According to those who have special knowledge of the problem of wheat storage in Western Australia, among whom Mr. Brain must be included, the statement by the Minister contains a gross exaggeration, and doubts are being expressed in Western Australia as to the expert advice which the Minister received before making his statement. Growers who have approached me on this serious matter state that the quantity of wheat stored at the Commonwealth Oil Refineries bulk-heads at Fremantle was 106,936 tons, and that at the out turn the quantity of fair average quality wheat was 106,609 tons. In other words 99.7 per cent, of the wheat stored was of fair average quality. That is a direct contradiction of the statement by the Minister. There is no definite information available at the moment as to the position at the Geraldton bulk-head, or as to when that out-turn will take place, but judging from the figures available from Fremantle, the Minister's statement was erroneous. I suggest that the Minister representing the Minister for Commerce (Senator Fraser) should inquire from his colleague as to the source of his advice, have the si a tennent corrected and, in addition, have the whole subject .reviewed.

Recently the Minister for War Organization of Industry (Mr. Dedman) visited Western Australia in connexion with the gold-mining industry. Naturally, the people on the gold-fields are anxious to know what the Government intend.s to do about the .industry. Up to date, it has made no definite or real statement of its policy in the matter. I now urge it to give the subject earnest consideration and to make such an announcement as soon as possible. Following the uncertainty which has arisen as the result of recent semi-official reports of the Government's intentions many men have already left the gold-fields with the result that, in the last five or six weeks, gold production in the State has declined by about 40 per cent. Approximately onefifth of the prosperity of Western Australia depends upon gold production : and no suitable industry is available to take its place. This decline must seriously affect the finances and internal economy of the State. I urge the Government to come to a decision regarding the industry in order to enable those now engaged in it to make necessary plans for the future. It should inform the industry exactly what demands it will make upon man-power on the gold-fields. I repeat what I said when I moved the adjournment of the Senate on this matter during the previous period of the session that engineers on the Western Australian gold-fields are amongst the finest mining engineers in the world. Their services should be employed in urgent defence undertakings such as the construction of aerodromes and strategic roads inland. I am sure that these men would readily respond to such a request for their services. They could easily organize the workers on the goldfields for the carrying out of essential war works of the kind I have mentioned. Their present duties are much more intricate than those involved in the construction of aerodromes and roads. They could carry out such works more efficiently and expeditiously than many of our military authorities who are now charged with the construction of such works. For instance, men engaged in the gold-mining industry recently constructed ah internment camp for aliens at Kalgoorlie within five days. I believe that the military authorities would have taken at least five weeks to complete that job. The Government should not hesitate to utilize the services of these capable rnining engineers in war work.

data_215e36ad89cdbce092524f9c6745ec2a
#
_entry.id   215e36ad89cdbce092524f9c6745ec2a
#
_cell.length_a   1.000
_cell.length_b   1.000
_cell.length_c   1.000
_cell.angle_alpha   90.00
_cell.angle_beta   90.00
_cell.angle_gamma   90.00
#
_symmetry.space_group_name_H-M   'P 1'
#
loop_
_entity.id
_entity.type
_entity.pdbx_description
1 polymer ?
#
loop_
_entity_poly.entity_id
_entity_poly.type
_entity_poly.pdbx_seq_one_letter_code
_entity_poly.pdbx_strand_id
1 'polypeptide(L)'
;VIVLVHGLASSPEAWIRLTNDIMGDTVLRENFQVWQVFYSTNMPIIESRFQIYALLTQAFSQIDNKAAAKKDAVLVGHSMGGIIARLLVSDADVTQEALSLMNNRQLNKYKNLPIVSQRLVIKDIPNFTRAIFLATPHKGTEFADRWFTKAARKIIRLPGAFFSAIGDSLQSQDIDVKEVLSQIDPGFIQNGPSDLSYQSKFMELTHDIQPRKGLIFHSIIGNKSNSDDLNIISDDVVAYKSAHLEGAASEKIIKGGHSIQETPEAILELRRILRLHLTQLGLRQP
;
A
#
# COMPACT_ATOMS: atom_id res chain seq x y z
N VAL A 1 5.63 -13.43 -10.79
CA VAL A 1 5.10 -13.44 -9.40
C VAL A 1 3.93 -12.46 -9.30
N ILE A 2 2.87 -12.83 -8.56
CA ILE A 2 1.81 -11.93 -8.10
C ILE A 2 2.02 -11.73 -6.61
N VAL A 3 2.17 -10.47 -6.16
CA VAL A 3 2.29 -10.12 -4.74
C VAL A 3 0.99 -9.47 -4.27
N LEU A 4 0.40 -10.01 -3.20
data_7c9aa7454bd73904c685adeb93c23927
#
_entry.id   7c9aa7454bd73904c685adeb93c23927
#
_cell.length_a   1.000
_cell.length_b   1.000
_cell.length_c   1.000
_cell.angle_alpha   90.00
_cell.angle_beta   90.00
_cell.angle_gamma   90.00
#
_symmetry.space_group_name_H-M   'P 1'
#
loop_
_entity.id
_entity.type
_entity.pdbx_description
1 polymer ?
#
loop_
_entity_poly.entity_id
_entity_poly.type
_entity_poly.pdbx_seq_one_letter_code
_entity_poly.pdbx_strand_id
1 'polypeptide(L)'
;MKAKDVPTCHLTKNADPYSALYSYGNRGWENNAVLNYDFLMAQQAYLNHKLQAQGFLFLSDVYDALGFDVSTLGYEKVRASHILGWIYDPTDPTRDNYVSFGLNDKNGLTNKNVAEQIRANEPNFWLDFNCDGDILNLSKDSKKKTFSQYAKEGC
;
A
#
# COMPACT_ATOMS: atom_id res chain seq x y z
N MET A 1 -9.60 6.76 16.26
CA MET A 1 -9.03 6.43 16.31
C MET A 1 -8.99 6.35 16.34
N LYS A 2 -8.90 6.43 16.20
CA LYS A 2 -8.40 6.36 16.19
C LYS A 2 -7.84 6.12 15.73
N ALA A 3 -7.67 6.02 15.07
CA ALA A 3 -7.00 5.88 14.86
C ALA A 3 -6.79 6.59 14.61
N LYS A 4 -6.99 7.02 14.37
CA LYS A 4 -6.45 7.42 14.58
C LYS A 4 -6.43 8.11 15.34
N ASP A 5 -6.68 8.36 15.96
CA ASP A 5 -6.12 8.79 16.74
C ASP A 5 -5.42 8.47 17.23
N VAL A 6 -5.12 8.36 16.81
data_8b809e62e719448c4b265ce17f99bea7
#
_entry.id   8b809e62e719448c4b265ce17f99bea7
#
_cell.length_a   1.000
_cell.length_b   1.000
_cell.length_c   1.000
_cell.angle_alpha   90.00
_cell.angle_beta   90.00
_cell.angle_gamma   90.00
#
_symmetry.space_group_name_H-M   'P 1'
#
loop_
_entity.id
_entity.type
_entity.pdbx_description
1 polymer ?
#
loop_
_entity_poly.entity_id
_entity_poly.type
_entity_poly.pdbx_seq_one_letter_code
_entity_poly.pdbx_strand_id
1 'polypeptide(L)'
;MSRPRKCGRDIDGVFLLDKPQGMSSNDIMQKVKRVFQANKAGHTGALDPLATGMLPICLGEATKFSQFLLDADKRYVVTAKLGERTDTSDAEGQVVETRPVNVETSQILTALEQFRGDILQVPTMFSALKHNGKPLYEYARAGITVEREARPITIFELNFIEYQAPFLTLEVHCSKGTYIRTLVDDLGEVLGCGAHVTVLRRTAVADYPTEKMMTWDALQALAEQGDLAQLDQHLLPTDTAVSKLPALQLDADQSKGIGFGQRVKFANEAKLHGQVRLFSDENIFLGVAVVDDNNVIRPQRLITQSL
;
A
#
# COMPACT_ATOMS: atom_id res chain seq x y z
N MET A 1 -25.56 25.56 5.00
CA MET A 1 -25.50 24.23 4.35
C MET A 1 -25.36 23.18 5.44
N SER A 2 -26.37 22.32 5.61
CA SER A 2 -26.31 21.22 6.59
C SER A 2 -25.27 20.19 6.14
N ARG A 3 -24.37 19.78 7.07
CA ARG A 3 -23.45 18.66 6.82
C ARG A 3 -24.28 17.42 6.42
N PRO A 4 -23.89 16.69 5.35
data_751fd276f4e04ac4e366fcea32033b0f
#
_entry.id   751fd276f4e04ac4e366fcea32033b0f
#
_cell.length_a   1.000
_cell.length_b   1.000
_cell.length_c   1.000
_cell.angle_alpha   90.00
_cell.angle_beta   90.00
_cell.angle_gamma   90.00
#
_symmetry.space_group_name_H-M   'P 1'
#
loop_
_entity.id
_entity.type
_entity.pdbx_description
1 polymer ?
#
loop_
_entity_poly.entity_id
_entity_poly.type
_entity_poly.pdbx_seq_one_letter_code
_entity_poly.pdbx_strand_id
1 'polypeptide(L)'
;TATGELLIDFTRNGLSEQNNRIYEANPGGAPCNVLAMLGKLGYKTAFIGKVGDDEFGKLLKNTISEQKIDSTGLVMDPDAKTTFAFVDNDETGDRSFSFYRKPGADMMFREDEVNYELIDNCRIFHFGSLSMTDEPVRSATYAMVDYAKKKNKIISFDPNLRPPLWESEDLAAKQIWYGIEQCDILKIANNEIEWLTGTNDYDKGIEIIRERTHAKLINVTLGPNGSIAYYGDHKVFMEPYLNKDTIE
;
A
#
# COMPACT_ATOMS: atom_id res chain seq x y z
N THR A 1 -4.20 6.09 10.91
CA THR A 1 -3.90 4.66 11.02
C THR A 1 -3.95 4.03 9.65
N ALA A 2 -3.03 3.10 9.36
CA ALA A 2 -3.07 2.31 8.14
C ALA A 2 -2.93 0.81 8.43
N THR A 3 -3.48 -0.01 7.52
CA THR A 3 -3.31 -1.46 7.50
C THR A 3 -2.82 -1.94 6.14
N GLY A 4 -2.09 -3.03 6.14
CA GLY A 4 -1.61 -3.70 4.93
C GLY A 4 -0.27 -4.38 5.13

Another matter to which I wish to refer is the impressment of firearms. A few months ago, a general order was issued for the impressment of arms, and many people were obliged to surrender arms which they had possessed since the last war. No payment has yet been made to the owners of these arms. It is an old business axiom that prompt payment makes good friends. I urge the Government to attend to this matter. The cost involved would not be very high. T raise the subject because many people have complained to me that they have not yet received payment. Many farmers are seeking the return of shotguns which they surrendered under impressment orders. Similar requests have also been made to the Department of the Army by various, roads boards and local government bodies in Western Australia, particularly in respect of owners who are British subjects. Farmers generally require these arms in order to keep down pests. Possession of the arms also gives to settlers in outlying places a sense of protection, and I urge the return of these arms as early as possible.







Suggest corrections